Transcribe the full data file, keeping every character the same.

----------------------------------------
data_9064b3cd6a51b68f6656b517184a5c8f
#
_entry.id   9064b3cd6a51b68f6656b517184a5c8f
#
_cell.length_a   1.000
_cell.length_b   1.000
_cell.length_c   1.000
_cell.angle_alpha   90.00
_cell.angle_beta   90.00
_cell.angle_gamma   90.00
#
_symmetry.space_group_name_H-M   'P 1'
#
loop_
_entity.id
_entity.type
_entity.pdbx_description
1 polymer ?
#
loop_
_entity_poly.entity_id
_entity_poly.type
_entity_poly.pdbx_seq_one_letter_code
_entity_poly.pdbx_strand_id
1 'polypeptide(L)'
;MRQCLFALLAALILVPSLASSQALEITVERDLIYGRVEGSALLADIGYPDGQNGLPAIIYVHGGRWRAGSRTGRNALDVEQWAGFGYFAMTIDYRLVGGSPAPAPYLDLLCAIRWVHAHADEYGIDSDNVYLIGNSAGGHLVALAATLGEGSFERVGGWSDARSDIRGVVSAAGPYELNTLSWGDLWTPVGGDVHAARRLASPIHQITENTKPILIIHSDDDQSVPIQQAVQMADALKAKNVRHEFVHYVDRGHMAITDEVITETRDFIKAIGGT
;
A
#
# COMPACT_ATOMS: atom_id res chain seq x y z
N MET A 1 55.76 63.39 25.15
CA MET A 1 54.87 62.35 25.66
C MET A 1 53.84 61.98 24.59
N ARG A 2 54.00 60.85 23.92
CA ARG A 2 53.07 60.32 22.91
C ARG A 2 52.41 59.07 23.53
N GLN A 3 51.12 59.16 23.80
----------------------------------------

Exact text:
data_9064b3cd6a51b68f6656b517184a5c8f
#
_entry.id   9064b3cd6a51b68f6656b517184a5c8f
#
_cell.length_a   1.000
_cell.length_b   1.000
_cell.length_c   1.000
_cell.angle_alpha   90.00
_cell.angle_beta   90.00
_cell.angle_gamma   90.00
#
_symmetry.space_group_name_H-M   'P 1'
#
loop_
_entity.id
_entity.type
_entity.pdbx_description
1 polymer ?
#
loop_
_entity_poly.entity_id
_entity_poly.type
_entity_poly.pdbx_seq_one_letter_code
_entity_poly.pdbx_strand_id
1 'polypeptide(L)'
;MRQCLFALLAALILVPSLASSQALEITVERDLIYGRVEGSALLADIGYPDGQNGLPAIIYVHGGRWRAGSRTGRNALDVEQWAGFGYFAMTIDYRLVGGSPAPAPYLDLLCAIRWVHAHADEYGIDSDNVYLIGNSAGGHLVALAATLGEGSFERVGGWSDARSDIRGVVSAAGPYELNTLSWGDLWTPVGGDVHAARRLASPIHQITENTKPILIIHSDDDQSVPIQQAVQMADALKAKNVRHEFVHYVDRGHMAITDEVITETRDFIKAIGGT
;
A
#
# COMPACT_ATOMS: atom_id res chain seq x y z
N MET A 1 55.76 63.39 25.15
CA MET A 1 54.87 62.35 25.66
C MET A 1 53.84 61.98 24.59
N ARG A 2 54.00 60.85 23.92
CA ARG A 2 53.07 60.32 22.91
C ARG A 2 52.41 59.07 23.53
N GLN A 3 51.12 59.16 23.80